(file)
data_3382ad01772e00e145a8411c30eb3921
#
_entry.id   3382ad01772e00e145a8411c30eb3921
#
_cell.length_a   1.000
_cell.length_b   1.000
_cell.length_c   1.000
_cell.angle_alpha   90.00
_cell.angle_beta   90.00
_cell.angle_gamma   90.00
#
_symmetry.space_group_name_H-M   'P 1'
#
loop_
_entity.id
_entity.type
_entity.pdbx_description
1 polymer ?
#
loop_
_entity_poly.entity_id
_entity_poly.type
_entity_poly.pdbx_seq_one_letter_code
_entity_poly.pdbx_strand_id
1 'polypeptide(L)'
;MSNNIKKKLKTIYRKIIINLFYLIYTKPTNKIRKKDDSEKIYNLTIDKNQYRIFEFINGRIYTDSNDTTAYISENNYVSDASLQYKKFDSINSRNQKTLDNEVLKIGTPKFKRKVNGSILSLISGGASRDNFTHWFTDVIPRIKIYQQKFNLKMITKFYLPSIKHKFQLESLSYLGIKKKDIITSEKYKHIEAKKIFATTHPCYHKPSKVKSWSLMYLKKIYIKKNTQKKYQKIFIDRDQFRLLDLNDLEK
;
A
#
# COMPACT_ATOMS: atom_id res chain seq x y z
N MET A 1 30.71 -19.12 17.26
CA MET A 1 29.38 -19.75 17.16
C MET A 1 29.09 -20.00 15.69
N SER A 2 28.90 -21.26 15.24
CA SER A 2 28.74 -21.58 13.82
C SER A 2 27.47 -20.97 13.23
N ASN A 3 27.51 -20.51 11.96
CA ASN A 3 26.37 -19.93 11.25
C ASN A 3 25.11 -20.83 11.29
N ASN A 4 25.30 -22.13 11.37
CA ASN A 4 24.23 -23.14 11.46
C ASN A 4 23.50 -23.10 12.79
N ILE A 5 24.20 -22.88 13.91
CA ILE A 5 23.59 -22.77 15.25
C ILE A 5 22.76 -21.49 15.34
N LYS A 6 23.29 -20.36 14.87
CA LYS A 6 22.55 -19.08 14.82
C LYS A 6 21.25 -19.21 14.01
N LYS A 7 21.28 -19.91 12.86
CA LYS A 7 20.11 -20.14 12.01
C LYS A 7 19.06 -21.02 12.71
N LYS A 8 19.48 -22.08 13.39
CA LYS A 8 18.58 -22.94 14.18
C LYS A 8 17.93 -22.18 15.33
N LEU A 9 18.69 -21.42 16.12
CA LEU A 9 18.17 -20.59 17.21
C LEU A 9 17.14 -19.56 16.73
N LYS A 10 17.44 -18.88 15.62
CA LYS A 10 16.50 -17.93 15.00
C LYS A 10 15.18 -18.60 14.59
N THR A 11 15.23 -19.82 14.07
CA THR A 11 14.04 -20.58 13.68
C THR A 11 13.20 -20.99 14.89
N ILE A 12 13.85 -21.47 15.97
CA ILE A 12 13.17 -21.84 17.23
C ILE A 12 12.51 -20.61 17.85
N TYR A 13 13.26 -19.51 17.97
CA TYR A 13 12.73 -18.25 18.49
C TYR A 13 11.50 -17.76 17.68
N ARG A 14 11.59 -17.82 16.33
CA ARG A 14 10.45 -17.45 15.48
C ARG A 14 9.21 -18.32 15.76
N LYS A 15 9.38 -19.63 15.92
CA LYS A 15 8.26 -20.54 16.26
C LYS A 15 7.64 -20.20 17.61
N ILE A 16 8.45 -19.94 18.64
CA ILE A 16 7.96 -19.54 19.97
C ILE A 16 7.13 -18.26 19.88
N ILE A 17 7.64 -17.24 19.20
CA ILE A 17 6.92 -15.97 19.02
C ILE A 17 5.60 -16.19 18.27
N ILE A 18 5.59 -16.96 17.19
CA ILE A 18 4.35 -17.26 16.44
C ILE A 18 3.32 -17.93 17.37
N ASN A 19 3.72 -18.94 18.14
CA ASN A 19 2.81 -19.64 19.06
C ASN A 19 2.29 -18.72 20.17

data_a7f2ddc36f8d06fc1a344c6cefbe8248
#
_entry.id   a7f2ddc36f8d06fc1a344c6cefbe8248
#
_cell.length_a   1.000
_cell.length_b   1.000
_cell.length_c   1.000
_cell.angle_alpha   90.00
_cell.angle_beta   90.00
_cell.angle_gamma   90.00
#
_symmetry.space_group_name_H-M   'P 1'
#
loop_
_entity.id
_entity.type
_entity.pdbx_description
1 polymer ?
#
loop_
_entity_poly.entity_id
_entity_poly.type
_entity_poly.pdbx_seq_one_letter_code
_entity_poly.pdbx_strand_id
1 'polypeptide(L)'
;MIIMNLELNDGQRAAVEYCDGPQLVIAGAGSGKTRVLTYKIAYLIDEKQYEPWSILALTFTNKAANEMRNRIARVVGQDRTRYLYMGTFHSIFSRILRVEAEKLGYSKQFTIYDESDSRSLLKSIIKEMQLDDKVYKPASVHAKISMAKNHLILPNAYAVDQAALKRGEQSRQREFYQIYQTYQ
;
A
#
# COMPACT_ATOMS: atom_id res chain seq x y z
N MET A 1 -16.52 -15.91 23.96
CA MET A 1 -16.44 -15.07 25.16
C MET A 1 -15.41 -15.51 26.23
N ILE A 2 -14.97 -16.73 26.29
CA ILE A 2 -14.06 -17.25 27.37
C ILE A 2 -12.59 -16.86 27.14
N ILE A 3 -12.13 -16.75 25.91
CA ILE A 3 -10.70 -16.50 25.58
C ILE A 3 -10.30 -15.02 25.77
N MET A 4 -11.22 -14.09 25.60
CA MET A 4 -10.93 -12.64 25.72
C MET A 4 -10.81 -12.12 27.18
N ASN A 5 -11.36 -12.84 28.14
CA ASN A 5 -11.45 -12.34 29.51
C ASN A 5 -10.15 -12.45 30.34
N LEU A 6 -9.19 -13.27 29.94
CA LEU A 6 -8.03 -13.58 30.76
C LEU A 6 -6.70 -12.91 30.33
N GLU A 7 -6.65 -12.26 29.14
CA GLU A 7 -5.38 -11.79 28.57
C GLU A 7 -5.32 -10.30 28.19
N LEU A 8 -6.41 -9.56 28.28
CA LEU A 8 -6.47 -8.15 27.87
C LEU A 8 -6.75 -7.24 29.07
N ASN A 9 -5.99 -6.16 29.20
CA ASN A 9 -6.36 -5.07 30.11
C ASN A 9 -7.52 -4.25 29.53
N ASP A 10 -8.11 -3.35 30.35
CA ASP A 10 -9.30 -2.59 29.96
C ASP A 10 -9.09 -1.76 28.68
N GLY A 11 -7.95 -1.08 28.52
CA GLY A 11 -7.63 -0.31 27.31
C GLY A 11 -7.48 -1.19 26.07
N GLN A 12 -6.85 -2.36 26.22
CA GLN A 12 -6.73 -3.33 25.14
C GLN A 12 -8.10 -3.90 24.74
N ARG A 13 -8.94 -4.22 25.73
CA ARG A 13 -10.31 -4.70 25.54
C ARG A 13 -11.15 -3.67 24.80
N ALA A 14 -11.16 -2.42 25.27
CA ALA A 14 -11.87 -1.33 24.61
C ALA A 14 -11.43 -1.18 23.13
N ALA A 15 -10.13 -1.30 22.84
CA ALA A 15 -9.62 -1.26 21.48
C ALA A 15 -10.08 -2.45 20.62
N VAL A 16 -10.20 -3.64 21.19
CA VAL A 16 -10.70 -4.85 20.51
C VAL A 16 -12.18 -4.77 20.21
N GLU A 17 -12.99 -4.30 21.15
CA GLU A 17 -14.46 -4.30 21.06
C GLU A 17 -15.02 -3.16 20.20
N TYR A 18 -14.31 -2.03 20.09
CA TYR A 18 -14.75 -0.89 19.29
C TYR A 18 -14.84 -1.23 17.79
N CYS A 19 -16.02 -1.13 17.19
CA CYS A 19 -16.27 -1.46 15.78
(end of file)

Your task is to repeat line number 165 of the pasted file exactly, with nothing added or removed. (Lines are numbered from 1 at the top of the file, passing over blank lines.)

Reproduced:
C VAL A 16 -12.18 -4.77 20.21